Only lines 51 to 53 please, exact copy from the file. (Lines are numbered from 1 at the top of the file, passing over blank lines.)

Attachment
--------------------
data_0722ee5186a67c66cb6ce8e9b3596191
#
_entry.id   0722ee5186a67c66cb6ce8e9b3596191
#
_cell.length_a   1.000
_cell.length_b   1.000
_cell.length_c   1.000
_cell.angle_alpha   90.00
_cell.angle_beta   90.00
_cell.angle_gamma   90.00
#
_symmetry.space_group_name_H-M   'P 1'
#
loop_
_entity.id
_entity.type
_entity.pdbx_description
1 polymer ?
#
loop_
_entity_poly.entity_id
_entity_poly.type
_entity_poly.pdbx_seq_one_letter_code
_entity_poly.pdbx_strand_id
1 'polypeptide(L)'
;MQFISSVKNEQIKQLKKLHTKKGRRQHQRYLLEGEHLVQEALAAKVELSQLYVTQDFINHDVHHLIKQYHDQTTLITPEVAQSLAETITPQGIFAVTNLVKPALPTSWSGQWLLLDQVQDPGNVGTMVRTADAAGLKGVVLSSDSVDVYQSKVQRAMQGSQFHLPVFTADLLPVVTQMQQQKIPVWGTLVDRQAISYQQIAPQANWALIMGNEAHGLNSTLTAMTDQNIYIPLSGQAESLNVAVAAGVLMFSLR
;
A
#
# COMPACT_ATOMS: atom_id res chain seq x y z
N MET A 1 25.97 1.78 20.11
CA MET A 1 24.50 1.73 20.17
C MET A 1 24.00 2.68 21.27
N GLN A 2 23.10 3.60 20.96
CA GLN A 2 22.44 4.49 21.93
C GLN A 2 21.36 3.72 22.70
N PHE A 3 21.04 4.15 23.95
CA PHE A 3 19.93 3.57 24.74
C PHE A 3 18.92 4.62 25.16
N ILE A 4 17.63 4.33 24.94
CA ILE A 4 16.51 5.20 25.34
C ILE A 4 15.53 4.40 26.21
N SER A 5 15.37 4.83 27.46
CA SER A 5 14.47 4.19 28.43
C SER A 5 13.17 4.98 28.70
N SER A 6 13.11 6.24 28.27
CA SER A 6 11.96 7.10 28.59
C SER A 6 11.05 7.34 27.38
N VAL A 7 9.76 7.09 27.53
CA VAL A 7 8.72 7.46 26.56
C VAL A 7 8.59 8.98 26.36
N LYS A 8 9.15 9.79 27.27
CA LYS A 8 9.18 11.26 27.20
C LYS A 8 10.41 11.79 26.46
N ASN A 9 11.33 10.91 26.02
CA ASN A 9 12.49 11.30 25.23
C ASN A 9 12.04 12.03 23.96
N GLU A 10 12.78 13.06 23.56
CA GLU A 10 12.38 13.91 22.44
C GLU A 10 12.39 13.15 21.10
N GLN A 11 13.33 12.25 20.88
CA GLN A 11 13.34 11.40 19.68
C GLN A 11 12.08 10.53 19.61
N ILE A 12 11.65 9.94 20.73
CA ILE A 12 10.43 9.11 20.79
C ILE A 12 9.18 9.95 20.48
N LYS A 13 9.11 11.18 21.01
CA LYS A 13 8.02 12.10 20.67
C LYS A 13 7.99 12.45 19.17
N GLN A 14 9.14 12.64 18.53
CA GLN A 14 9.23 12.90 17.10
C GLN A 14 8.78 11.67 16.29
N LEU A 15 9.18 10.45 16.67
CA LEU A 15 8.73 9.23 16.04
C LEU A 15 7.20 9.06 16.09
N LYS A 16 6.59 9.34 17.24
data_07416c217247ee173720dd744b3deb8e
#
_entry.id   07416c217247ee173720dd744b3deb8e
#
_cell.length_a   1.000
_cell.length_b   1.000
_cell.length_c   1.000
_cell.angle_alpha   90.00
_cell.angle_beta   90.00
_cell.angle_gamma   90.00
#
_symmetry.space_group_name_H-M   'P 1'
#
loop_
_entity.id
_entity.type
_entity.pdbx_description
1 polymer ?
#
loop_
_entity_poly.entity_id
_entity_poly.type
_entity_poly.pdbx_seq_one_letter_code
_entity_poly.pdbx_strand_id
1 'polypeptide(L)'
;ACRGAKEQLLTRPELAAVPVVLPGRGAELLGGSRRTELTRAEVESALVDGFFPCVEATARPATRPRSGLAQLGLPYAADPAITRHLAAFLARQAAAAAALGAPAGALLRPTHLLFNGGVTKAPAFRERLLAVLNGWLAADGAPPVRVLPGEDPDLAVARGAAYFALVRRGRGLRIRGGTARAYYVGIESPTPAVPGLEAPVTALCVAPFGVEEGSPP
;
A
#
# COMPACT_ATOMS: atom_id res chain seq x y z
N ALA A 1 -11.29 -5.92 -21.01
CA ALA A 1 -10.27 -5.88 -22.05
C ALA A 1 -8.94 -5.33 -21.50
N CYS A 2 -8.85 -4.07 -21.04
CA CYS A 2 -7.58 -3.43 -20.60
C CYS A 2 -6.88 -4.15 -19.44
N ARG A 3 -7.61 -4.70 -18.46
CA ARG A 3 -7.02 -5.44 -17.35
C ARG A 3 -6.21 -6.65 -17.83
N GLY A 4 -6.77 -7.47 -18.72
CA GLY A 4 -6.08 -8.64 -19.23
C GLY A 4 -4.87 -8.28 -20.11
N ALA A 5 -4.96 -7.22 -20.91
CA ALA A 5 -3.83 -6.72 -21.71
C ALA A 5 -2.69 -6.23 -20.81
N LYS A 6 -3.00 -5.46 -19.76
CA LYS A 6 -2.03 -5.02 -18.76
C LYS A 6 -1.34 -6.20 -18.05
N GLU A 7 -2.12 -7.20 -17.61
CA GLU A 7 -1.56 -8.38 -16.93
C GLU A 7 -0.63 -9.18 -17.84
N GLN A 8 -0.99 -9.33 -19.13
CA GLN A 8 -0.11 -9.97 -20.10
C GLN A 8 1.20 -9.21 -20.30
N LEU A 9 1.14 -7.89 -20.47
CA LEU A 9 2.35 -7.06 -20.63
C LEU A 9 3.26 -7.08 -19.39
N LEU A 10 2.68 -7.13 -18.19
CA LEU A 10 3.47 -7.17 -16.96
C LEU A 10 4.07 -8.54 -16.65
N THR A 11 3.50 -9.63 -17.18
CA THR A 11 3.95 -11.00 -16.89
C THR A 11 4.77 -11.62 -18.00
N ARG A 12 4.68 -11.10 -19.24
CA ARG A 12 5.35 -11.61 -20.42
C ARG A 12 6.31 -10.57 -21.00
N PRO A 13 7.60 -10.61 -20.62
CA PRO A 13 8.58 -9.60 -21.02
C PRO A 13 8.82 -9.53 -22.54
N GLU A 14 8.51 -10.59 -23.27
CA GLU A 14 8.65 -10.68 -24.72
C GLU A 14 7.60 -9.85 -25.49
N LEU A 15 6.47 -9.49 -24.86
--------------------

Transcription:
C VAL A 7 8.59 8.98 26.36
N LYS A 8 9.15 9.79 27.27
CA LYS A 8 9.18 11.26 27.20